Do Voter-ID Opponents Speak With Forked Tongues?

Last week, Hillary Clinton used a speech to the American Bar Association to rail against states that are requiring voters show a photo ID before they vote. She called ID requirements part of “the greatest hits of voter suppression,” but she was ignoring evidence that minority turnout has gone up in states with even the toughest ID laws, even in elections where Barack Obama isn’t on the ballot.

In Montana, the Chippewa Cree election board has gone so far as to invalidate a July tribal election for chairman because some people didn’t show the proper ID when they voted. But just last January, Native-American groups testified against a bill in the Montana legislature that would have toughened ID requirements for state elections. 

Remember when folks here in Montana and elsewhere talked about requiring an ID in order to vote?  Advocates were called nothing short of racist.  

So, if you want to require an official ID card to vote in the election for the US House or US Senate in Montana- you’re a racist.  

But, when it comes to tribal elections on at least one American Indian reservation here in Montana, if you want to vote- you better have your ID.  In fact, an election that took place just two weeks ago has now been invalidated because some people, even prisoners, had voted without the official ID card.        

Here’s more from the AP:

The Chippewa Cree election board has invalidated the results of a special election for chairman because some people were allowed to vote without an official identification card, the board’s attorney said Monday.

Chippewa Cree voters approved a law in November that requires an official tribal identification card to be presented before a person can cast a vote, and the July 30 special election was the first one since the new requirement was passed, said attorney Lynn Fagan of Missoula.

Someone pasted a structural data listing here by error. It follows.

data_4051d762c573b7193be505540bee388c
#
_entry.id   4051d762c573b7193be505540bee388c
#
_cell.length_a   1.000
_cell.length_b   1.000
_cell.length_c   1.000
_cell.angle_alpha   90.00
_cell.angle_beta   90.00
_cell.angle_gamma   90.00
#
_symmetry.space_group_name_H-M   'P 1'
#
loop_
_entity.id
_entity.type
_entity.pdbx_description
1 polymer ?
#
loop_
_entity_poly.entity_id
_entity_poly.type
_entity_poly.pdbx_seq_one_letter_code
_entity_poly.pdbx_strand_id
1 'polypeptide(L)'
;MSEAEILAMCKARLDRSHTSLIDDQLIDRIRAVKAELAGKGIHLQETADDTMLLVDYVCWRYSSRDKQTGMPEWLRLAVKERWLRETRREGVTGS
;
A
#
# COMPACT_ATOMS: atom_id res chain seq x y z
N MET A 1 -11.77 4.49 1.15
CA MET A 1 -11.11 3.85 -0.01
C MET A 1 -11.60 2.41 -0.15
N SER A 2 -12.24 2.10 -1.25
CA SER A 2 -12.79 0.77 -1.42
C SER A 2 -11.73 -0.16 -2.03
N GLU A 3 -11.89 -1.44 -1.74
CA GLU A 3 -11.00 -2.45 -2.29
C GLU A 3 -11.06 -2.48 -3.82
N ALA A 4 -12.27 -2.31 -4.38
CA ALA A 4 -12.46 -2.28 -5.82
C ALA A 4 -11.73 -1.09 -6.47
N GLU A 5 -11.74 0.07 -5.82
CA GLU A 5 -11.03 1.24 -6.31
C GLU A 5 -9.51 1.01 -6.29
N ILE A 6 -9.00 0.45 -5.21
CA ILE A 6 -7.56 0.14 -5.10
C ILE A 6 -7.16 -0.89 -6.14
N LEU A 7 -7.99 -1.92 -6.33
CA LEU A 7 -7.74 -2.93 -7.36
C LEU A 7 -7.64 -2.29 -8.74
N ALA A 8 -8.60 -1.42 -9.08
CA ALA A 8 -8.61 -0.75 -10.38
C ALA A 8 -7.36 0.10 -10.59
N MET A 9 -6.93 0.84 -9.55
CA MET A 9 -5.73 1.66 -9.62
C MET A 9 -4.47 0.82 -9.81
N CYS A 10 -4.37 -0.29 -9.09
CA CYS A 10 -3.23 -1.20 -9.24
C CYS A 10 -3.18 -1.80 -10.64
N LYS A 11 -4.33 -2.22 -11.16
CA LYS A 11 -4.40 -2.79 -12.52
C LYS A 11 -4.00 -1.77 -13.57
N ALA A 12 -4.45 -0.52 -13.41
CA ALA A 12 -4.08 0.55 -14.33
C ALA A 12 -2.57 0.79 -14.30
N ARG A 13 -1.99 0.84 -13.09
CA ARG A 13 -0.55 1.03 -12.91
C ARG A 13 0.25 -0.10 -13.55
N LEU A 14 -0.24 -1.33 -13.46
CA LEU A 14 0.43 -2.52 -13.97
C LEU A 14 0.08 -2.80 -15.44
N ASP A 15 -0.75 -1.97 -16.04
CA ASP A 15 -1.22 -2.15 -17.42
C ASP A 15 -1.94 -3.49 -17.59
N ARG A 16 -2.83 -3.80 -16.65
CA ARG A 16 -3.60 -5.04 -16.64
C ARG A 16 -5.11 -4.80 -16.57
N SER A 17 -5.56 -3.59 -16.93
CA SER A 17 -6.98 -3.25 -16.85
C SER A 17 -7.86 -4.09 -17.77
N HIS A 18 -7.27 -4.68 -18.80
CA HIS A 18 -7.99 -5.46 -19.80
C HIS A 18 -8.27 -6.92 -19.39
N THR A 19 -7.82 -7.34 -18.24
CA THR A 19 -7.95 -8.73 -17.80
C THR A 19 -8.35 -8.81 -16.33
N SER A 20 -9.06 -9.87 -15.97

Poll workers allowed some people to vote without the proper identification, though it is not clear how many, Fagan said.

The Havre Daily News first reported the news:

In a letter to Ken Blatt St. Marks, the candidate who finished first in the elections, the board’s attorney, Lynn Fagan of Missoula, said the results were overturned because some people were allowed to vote with photocopied Certification of Indian Blood documents instead of laminated documents as required by the a law passed by voters in November. The Election Board allowed people to vote with the photocopied documents, but now admits its mistake, Fagan said in the letter.

On Election Day, St. Marks said, people were turned away if they did not have the proper documents and were told to go to the tribal office to get new ones. But the lamination machine at tribal headquarters had broken down, so they were given photocopied documents, he said.

That was the case for a number of prisoners at the Rocky Boy detention center, who cast ballots, Fagan said.

Of course, having an ID to vote in tribal elections is nothing new in the United States.  You may recall that earlier this year in North Dakota, Rob Port with noted that Spirit Lake Tribal members were also required to have an ID card when voting in the tribal election back in May. 


Is Tribe Suppressing the Vote in North Dakota?

Is an Indian tribe in North Dakota engaging in racially motivated voter suppression? 

Rob Port with the Minot, ND-based has this:

According to this document posted on the Spirit Lake tribal website, their tribal elections coming up on May 7th will require an ID:

So, is this an attempt by racist Spirit Lake tribal members trying to suppress the vote? Or is the tribe just taking prudent precautions to ensure that unqualified, non-tribal voters don’t skew the results?

Obviously the latter is true, and it’s a little hard to believe the left’s claims about voter ID laws being racist or aimed at voter suppression when the very people who are supposedly suppressed by the law require voters to have ID’s.

Click here to read the full post, including the initial story and claim of racism which led Port to notice the ID requirement in the Spirit Lake elections.

Do Voter-ID opponents speak with forked tongues? That’s the question from John Fund in this piece for National Review where he quotes The Flint Report:

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